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When Will We Finally Adopt Endoscopic Ultrasound?Endoscopic Ultrasound FREE TO VIEW

Jouke T. Annema, MD, PhD
Author and Funding Information

From the Department of Respiratory Medicine, Academic Medical Center Amsterdam.

CORRESPONDENCE TO: Jouke T. Annema, MD, PhD, Meibergdreef 9, P.O. Box 22660, 1100 DD Amsterdam, The Netherlands; e-mail: j.t.annema@amc.nl


FINANCIAL/NONFINANCIAL DISCLOSURES: The author has reported to CHEST that no potential conflicts of interest exist with any companies/organizations whose products or services may be discussed in this article.

Reproduction of this article is prohibited without written permission from the American College of Chest Physicians. See online for more details.


Chest. 2014;146(3):e117. doi:10.1378/chest.14-1015
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To the Editor:

I read with interest the article in a recent issue of CHEST (August 2014) by Liberman et al,1 who performed a prospective lung cancer staging trial in which patients underwent both an endobronchial ultrasound (EBUS) and endoscopic ultrasound (EUS) investigation followed by surgical staging. The combination of an endobronchial and esophageal approach was superior in detecting (sensitivity, 91%) and excluding (negative predictive value, 96%) mediastinal nodal metastases vs either technique alone.1 The findings of the study are in line with the conclusion of a recent meta-analysis2 and also support the current guideline recommendation that mediastinal nodal tissue staging should start with endosonography.3 However, there is discussion whether an EBUS investigation should be followed by EUS routinely or only in selected cases. Therefore, it would be of interest to know in which specific situations EUS provided an added value and whether this benefit could be predicted based on prior CT-PET imaging. Regarding mediastinal nodal sampling, I was surprised that lymph node station 5 was aspirated 88 times. These nodes are located laterally to the ligamentum arteriosum and are notoriously difficult to sample—unlike the neighboring station 4L—because of the interposition of the pulmonary artery and aorta.

In the present study, a separate EUS scope—and also a different endoscopist?—was used to perform an esophageal nodal investigation. Although a regular EUS scope should be regarded as the standard and has the advantage of providing easy access to the left adrenal gland, there is sufficient evidence available demonstrating that an esophageal investigation with an EBUS scope (EUS-B) provides similar outcomes.2,4 In my opinion, single-scope complete (EBUS + EUS-B) nodal staging performed by just one endoscopist should be the endoscopy standard, as it is practical, time efficient, cost-effective, and far easier to implement in comparison with the use of different scopes and endoscopists.

Chest physicians can be trained to perform EUS-fine needle aspiration for lung cancer staging.5 I suggest that EBUS operators should also be trained to perform mediastinal nodal sampling by the esophageal route. With this small additional effort—with the mental barrier of pulmonologists and surgeons to enter the esophagus with the EBUS scope as the main obstacle—we can make a significant difference for patients.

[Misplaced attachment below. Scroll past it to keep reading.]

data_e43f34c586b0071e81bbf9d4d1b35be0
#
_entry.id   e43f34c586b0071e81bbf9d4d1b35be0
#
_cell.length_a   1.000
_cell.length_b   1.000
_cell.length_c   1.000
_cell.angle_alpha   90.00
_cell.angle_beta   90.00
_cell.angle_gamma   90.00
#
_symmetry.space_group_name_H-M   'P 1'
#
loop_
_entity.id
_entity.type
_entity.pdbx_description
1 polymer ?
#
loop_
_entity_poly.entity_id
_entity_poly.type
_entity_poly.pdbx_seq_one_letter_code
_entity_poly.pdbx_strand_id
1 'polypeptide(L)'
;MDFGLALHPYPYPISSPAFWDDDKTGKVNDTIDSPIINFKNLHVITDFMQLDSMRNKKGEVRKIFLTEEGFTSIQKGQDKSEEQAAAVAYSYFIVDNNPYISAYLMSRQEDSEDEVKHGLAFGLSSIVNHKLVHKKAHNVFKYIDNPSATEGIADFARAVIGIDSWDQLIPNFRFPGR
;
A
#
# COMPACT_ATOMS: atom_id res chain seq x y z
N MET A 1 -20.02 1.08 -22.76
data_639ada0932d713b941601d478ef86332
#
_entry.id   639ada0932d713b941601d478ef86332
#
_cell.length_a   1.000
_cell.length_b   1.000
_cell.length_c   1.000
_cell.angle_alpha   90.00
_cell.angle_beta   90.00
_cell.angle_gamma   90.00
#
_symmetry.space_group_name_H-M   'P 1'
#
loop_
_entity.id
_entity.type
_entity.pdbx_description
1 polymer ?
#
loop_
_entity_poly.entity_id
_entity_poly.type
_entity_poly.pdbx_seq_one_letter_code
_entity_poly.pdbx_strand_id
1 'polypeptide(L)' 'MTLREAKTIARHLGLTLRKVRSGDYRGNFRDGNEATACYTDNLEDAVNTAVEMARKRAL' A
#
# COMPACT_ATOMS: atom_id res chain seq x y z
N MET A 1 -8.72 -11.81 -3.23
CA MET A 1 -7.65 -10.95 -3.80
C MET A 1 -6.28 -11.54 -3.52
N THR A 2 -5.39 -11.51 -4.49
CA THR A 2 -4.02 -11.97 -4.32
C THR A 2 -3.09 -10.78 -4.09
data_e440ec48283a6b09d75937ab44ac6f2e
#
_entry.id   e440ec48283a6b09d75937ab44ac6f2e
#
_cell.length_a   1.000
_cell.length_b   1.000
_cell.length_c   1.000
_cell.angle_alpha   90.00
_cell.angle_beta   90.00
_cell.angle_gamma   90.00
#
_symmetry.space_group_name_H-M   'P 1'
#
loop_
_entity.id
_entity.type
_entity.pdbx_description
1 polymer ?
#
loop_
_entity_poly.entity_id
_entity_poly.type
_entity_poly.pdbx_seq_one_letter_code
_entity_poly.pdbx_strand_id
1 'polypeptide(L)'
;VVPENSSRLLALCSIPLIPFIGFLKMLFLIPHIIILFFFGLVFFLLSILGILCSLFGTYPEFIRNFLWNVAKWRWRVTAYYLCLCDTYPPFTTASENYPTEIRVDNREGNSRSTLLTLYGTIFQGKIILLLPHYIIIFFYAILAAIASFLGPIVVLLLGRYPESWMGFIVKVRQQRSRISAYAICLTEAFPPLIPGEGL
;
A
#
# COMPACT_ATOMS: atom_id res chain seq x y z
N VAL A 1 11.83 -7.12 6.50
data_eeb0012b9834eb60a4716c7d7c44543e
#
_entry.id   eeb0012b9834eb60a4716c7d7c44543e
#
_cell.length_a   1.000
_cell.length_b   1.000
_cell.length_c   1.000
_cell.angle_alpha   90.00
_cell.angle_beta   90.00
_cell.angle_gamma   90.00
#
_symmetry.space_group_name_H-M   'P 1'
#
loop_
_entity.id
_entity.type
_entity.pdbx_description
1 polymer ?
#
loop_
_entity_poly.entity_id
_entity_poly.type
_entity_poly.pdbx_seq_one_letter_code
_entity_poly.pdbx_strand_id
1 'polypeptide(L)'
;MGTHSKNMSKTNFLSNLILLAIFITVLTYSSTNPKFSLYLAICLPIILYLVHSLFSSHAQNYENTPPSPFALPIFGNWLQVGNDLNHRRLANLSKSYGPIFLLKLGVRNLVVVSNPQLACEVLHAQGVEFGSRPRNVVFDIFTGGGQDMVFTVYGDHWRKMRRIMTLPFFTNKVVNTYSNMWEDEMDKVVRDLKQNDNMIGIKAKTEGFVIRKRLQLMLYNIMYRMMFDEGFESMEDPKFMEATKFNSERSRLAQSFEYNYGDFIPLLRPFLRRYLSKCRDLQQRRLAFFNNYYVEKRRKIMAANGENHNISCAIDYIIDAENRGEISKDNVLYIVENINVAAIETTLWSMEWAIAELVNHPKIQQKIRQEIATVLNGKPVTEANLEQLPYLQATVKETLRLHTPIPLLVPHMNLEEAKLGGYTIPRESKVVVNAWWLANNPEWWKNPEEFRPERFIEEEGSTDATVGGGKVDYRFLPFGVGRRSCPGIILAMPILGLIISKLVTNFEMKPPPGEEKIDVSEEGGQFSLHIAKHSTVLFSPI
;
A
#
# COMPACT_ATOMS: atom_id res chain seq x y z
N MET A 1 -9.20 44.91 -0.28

References

Liberman M, Sampalis J, Duranceau A, Thiffault V, Hadjeres R, Ferraro P. Endosonographic mediastinal lymph node staging of lung cancer. Chest. 2014;146(2):389-397. [CrossRef] [PubMed]
 
Zhang R, Ying K, Shi L, Zhang L, Zhou L. Combined endobronchial and endoscopic ultrasound-guided fine needle aspiration for mediastinal lymph node staging of lung cancer: a meta-analysis. Eur J Cancer. 2013;49(8):1860-1867. [CrossRef] [PubMed]
 
Silvestri GA, Gonzalez AV, Jantz MA, et al. Methods for staging non-small cell lung cancer: diagnosis and management of lung cancer, 3rd ed: American College of Chest Physicians evidence-based clinical practice guidelines. Chest. 2013;143(5_suppl):e211S-e250S. [CrossRef] [PubMed]
 
Szlubowski A, Soja J, Kocon P, et al. A comparison of the combined ultrasound of the mediastinum by use of a single ultrasound bronchoscope versus ultrasound bronchoscope plus ultrasound gastroscope in lung cancer staging: a prospective trial. Interact Cardiovasc Thorac Surg. 2012;15(3):442-446. [CrossRef] [PubMed]
 
Annema JT, Bohoslavsky R, Burgers S, Smits M, Taal B, Venmans B, et al. Implementation of endoscopic ultrasound for lung cancer staging. Gastrointest Endosc. 2010;71(1):64-70. [CrossRef] [PubMed]
 

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References

Liberman M, Sampalis J, Duranceau A, Thiffault V, Hadjeres R, Ferraro P. Endosonographic mediastinal lymph node staging of lung cancer. Chest. 2014;146(2):389-397. [CrossRef] [PubMed]
 
Zhang R, Ying K, Shi L, Zhang L, Zhou L. Combined endobronchial and endoscopic ultrasound-guided fine needle aspiration for mediastinal lymph node staging of lung cancer: a meta-analysis. Eur J Cancer. 2013;49(8):1860-1867. [CrossRef] [PubMed]
 
Silvestri GA, Gonzalez AV, Jantz MA, et al. Methods for staging non-small cell lung cancer: diagnosis and management of lung cancer, 3rd ed: American College of Chest Physicians evidence-based clinical practice guidelines. Chest. 2013;143(5_suppl):e211S-e250S. [CrossRef] [PubMed]
 
Szlubowski A, Soja J, Kocon P, et al. A comparison of the combined ultrasound of the mediastinum by use of a single ultrasound bronchoscope versus ultrasound bronchoscope plus ultrasound gastroscope in lung cancer staging: a prospective trial. Interact Cardiovasc Thorac Surg. 2012;15(3):442-446. [CrossRef] [PubMed]
 
Annema JT, Bohoslavsky R, Burgers S, Smits M, Taal B, Venmans B, et al. Implementation of endoscopic ultrasound for lung cancer staging. Gastrointest Endosc. 2010;71(1):64-70. [CrossRef] [PubMed]
 
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